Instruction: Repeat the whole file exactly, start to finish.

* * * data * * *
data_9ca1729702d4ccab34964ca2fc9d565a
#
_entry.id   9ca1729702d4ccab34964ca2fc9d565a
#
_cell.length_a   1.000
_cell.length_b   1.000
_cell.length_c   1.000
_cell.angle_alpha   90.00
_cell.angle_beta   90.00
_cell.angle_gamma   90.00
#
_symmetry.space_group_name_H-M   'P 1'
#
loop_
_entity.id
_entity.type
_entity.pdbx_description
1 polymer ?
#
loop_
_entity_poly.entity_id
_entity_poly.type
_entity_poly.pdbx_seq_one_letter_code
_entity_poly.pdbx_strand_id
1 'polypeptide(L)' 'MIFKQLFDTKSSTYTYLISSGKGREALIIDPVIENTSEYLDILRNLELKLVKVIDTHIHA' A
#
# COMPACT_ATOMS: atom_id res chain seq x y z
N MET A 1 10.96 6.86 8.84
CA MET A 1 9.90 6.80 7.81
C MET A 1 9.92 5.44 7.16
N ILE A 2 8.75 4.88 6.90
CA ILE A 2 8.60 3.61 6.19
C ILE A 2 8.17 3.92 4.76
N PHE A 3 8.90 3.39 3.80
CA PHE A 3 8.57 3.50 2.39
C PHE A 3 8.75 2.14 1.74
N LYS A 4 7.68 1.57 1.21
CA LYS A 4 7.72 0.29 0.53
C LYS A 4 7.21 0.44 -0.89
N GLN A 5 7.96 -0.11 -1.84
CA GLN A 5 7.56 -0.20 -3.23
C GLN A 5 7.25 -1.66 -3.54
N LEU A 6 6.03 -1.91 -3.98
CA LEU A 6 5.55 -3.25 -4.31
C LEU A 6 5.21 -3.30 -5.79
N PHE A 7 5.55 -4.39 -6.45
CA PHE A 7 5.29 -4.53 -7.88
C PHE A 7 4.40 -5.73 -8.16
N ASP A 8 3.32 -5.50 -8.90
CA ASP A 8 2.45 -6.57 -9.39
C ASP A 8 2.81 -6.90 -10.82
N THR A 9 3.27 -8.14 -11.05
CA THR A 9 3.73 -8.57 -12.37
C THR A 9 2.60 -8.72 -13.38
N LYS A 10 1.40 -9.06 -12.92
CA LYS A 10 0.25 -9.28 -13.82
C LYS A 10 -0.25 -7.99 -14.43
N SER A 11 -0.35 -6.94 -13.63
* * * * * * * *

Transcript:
data_9ca1729702d4ccab34964ca2fc9d565a
#
_entry.id   9ca1729702d4ccab34964ca2fc9d565a
#
_cell.length_a   1.000
_cell.length_b   1.000
_cell.length_c   1.000
_cell.angle_alpha   90.00
_cell.angle_beta   90.00
_cell.angle_gamma   90.00
#
_symmetry.space_group_name_H-M   'P 1'
#
loop_
_entity.id
_entity.type
_entity.pdbx_description
1 polymer ?
#
loop_
_entity_poly.entity_id
_entity_poly.type
_entity_poly.pdbx_seq_one_letter_code
_entity_poly.pdbx_strand_id
1 'polypeptide(L)' 'MIFKQLFDTKSSTYTYLISSGKGREALIIDPVIENTSEYLDILRNLELKLVKVIDTHIHA' A
#
# COMPACT_ATOMS: atom_id res chain seq x y z
N MET A 1 10.96 6.86 8.84
CA MET A 1 9.90 6.80 7.81
C MET A 1 9.92 5.44 7.16
N ILE A 2 8.75 4.88 6.90
CA ILE A 2 8.60 3.61 6.19
C ILE A 2 8.17 3.92 4.76
N PHE A 3 8.90 3.39 3.80
CA PHE A 3 8.57 3.50 2.39
C PHE A 3 8.75 2.14 1.74
N LYS A 4 7.68 1.57 1.21
CA LYS A 4 7.72 0.29 0.53
C LYS A 4 7.21 0.44 -0.89
N GLN A 5 7.96 -0.11 -1.84
CA GLN A 5 7.56 -0.20 -3.23
C GLN A 5 7.25 -1.66 -3.54
N LEU A 6 6.03 -1.91 -3.98
CA LEU A 6 5.55 -3.25 -4.31
C LEU A 6 5.21 -3.30 -5.79
N PHE A 7 5.55 -4.39 -6.45
CA PHE A 7 5.29 -4.53 -7.88
C PHE A 7 4.40 -5.73 -8.16
N ASP A 8 3.32 -5.50 -8.90
CA ASP A 8 2.45 -6.57 -9.39
C ASP A 8 2.81 -6.90 -10.82
N THR A 9 3.27 -8.14 -11.05
CA THR A 9 3.73 -8.57 -12.37
C THR A 9 2.60 -8.72 -13.38
N LYS A 10 1.40 -9.06 -12.92
CA LYS A 10 0.25 -9.28 -13.82
C LYS A 10 -0.25 -7.99 -14.43
N SER A 11 -0.35 -6.94 -13.63